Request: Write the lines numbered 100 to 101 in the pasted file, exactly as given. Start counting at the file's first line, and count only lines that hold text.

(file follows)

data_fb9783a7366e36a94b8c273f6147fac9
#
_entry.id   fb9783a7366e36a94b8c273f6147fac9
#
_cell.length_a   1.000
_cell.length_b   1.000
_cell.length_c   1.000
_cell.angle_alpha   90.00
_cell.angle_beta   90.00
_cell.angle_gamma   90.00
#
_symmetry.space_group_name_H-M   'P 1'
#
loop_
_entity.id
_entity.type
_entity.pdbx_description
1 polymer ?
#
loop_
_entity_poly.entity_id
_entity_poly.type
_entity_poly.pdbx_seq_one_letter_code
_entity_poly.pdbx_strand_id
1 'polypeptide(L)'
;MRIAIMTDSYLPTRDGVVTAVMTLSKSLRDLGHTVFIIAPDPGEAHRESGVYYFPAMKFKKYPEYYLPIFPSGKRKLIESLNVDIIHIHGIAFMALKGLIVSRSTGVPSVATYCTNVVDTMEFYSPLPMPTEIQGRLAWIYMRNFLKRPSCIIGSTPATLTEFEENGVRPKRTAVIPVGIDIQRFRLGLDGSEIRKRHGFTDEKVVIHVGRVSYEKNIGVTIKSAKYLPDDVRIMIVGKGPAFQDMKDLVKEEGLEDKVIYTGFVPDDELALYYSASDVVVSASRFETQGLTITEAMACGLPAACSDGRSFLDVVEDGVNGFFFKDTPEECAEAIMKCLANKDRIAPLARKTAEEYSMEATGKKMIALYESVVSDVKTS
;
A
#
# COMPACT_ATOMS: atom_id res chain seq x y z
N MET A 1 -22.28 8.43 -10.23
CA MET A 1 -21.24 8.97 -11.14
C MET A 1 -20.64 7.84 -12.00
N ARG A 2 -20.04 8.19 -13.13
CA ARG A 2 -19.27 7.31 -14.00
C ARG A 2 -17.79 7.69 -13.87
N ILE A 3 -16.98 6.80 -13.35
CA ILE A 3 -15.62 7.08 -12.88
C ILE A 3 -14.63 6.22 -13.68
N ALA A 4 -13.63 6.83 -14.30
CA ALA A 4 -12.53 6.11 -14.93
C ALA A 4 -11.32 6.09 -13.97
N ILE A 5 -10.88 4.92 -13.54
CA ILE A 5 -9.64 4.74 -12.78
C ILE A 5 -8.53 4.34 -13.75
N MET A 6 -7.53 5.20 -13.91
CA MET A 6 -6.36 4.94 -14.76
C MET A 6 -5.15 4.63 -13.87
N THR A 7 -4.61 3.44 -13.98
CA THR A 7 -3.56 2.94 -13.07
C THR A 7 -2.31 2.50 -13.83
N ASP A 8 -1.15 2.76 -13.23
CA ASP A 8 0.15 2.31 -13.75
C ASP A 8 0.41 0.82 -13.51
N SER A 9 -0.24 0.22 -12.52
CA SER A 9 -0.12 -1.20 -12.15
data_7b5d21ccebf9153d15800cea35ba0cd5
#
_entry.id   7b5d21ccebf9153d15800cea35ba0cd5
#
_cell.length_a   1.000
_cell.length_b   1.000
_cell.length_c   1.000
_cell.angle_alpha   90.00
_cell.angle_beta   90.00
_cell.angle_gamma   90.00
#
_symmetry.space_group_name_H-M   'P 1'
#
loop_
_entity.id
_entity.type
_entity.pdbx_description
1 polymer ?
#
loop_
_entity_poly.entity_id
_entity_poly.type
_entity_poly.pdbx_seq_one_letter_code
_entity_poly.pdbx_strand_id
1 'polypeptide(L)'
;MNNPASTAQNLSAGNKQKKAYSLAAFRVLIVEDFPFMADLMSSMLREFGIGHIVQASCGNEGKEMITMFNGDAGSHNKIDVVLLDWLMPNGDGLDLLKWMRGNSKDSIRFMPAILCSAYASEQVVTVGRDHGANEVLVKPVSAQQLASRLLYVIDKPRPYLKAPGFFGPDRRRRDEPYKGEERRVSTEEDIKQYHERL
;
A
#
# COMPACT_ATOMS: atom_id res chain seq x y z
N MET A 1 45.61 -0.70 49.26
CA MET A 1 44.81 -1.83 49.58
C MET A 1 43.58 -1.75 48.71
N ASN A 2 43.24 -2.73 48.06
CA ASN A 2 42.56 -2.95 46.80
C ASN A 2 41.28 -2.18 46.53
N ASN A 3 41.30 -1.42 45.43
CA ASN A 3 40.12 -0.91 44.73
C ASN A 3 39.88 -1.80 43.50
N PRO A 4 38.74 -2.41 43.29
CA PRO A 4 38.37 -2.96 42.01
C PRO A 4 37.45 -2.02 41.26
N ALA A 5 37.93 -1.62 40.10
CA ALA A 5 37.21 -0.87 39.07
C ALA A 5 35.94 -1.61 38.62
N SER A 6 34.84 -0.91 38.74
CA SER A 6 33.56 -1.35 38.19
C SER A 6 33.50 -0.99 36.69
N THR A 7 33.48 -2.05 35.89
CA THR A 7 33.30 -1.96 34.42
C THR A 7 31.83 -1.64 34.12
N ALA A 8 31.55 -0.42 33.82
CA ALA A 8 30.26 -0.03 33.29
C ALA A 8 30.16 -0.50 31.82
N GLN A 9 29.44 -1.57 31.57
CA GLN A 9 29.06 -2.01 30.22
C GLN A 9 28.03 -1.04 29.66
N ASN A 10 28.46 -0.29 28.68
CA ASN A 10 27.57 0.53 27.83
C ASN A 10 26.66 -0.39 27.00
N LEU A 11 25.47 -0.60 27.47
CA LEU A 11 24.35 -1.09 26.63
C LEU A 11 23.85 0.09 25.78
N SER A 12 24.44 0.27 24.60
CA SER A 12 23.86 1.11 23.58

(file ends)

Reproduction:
CA ALA A 5 37.21 -0.87 39.07
C ALA A 5 35.94 -1.61 38.62